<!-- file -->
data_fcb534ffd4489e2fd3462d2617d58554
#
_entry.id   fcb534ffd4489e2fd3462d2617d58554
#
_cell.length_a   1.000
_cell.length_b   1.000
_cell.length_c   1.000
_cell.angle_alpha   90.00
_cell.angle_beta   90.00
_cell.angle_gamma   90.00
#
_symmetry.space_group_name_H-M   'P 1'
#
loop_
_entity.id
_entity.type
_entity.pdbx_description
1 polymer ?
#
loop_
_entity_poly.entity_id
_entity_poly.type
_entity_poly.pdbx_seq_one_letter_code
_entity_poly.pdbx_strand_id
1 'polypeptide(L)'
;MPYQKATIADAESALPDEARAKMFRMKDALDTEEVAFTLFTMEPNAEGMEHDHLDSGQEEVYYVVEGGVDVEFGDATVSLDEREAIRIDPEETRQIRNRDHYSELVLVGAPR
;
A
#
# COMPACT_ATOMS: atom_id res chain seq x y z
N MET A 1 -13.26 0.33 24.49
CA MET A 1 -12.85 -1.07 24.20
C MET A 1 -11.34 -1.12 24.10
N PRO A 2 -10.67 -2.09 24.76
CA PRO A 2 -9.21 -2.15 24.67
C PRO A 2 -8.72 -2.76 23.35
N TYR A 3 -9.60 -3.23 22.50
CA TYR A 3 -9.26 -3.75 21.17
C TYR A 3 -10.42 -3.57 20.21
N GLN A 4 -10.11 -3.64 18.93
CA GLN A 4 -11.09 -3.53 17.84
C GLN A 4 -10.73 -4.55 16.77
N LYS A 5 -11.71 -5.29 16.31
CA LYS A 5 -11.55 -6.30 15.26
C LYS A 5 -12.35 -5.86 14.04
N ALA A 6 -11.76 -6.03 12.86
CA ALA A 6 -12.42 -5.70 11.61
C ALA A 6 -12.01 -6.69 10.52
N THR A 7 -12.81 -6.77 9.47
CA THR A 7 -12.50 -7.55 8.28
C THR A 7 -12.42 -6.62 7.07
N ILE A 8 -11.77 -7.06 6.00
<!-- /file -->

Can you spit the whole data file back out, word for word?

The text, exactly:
data_fcb534ffd4489e2fd3462d2617d58554
#
_entry.id   fcb534ffd4489e2fd3462d2617d58554
#
_cell.length_a   1.000
_cell.length_b   1.000
_cell.length_c   1.000
_cell.angle_alpha   90.00
_cell.angle_beta   90.00
_cell.angle_gamma   90.00
#
_symmetry.space_group_name_H-M   'P 1'
#
loop_
_entity.id
_entity.type
_entity.pdbx_description
1 polymer ?
#
loop_
_entity_poly.entity_id
_entity_poly.type
_entity_poly.pdbx_seq_one_letter_code
_entity_poly.pdbx_strand_id
1 'polypeptide(L)'
;MPYQKATIADAESALPDEARAKMFRMKDALDTEEVAFTLFTMEPNAEGMEHDHLDSGQEEVYYVVEGGVDVEFGDATVSLDEREAIRIDPEETRQIRNRDHYSELVLVGAPR
;
A
#
# COMPACT_ATOMS: atom_id res chain seq x y z
N MET A 1 -13.26 0.33 24.49
CA MET A 1 -12.85 -1.07 24.20
C MET A 1 -11.34 -1.12 24.10
N PRO A 2 -10.67 -2.09 24.76
CA PRO A 2 -9.21 -2.15 24.67
C PRO A 2 -8.72 -2.76 23.35
N TYR A 3 -9.60 -3.23 22.50
CA TYR A 3 -9.26 -3.75 21.17
C TYR A 3 -10.42 -3.57 20.21
N GLN A 4 -10.11 -3.64 18.93
CA GLN A 4 -11.09 -3.53 17.84
C GLN A 4 -10.73 -4.55 16.77
N LYS A 5 -11.71 -5.29 16.31
CA LYS A 5 -11.55 -6.30 15.26
C LYS A 5 -12.35 -5.86 14.04
N ALA A 6 -11.76 -6.03 12.86
CA ALA A 6 -12.42 -5.70 11.61
C ALA A 6 -12.01 -6.69 10.52
N THR A 7 -12.81 -6.77 9.47
CA THR A 7 -12.50 -7.55 8.28
C THR A 7 -12.42 -6.62 7.07
N ILE A 8 -11.77 -7.06 6.00